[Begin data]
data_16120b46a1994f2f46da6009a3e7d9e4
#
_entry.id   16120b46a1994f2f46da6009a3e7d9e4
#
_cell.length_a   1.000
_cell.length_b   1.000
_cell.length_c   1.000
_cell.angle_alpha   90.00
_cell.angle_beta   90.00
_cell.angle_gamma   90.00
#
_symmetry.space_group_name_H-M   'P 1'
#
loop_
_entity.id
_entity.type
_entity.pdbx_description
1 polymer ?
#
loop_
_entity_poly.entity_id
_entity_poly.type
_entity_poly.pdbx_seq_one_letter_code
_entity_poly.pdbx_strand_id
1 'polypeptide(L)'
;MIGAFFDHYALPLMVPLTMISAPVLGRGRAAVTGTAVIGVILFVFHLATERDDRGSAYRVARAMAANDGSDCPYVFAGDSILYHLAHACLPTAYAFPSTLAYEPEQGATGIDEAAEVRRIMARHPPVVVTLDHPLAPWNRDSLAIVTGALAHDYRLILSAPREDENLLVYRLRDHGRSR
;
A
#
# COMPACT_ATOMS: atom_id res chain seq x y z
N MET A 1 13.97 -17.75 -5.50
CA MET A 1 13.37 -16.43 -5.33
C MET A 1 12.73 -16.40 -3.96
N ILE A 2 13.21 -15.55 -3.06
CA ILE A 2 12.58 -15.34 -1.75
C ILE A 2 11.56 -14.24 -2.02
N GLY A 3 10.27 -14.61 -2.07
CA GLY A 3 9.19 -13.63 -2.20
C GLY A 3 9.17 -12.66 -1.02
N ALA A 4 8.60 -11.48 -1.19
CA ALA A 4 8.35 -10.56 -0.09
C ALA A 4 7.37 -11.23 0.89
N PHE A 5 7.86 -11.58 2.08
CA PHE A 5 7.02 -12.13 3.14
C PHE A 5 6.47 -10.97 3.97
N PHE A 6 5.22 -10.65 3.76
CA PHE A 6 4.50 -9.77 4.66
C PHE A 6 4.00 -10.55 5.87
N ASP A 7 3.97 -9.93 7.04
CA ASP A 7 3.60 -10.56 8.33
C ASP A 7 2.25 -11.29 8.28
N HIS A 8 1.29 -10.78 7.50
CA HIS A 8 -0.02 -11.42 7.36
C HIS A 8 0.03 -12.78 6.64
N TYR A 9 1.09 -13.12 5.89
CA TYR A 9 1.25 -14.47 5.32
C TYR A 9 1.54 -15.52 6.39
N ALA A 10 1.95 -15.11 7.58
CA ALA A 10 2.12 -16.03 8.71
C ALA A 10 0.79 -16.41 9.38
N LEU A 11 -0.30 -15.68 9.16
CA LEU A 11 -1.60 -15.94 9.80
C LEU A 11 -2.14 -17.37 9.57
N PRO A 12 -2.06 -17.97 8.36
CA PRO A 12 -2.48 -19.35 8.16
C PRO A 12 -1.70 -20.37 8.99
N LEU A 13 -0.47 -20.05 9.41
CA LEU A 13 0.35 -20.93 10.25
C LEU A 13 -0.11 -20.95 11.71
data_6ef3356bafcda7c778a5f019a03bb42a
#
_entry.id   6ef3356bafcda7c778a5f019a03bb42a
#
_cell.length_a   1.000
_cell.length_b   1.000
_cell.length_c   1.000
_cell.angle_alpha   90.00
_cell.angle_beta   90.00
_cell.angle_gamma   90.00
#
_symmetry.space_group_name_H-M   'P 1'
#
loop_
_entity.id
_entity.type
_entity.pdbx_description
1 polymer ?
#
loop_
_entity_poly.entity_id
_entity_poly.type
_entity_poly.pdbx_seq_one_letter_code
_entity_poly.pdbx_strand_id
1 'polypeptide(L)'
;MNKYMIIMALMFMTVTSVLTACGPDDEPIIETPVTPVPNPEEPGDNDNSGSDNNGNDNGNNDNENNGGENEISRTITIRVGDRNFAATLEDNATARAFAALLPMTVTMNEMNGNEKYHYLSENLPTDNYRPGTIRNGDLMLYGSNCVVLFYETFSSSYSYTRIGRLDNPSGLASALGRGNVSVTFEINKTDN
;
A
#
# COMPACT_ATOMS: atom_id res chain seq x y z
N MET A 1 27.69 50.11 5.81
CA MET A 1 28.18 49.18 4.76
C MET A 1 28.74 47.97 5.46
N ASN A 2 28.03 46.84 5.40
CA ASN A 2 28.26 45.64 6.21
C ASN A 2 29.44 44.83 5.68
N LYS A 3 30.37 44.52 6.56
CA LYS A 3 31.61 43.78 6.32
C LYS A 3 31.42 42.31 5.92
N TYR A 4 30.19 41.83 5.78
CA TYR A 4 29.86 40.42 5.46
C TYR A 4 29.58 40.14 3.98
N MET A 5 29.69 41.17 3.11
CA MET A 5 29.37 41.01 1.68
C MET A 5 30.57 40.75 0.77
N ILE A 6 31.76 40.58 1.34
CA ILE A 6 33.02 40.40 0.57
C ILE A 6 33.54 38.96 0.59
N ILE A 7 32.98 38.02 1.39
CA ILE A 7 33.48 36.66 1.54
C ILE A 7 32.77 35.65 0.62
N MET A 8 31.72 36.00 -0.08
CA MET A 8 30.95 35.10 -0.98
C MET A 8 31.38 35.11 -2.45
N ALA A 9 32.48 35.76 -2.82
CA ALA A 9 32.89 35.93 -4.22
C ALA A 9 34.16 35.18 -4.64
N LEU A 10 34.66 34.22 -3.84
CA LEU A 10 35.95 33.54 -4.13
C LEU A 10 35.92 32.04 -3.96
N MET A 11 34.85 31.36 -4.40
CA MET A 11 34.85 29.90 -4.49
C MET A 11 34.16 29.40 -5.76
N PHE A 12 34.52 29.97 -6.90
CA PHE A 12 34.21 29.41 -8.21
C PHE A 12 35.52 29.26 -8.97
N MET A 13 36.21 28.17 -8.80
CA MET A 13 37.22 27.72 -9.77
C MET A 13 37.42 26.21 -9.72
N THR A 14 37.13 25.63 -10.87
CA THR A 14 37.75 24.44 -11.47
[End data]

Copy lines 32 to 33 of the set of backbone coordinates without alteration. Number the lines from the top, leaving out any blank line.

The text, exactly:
CA MET A 1 13.37 -16.43 -5.33
C MET A 1 12.73 -16.40 -3.96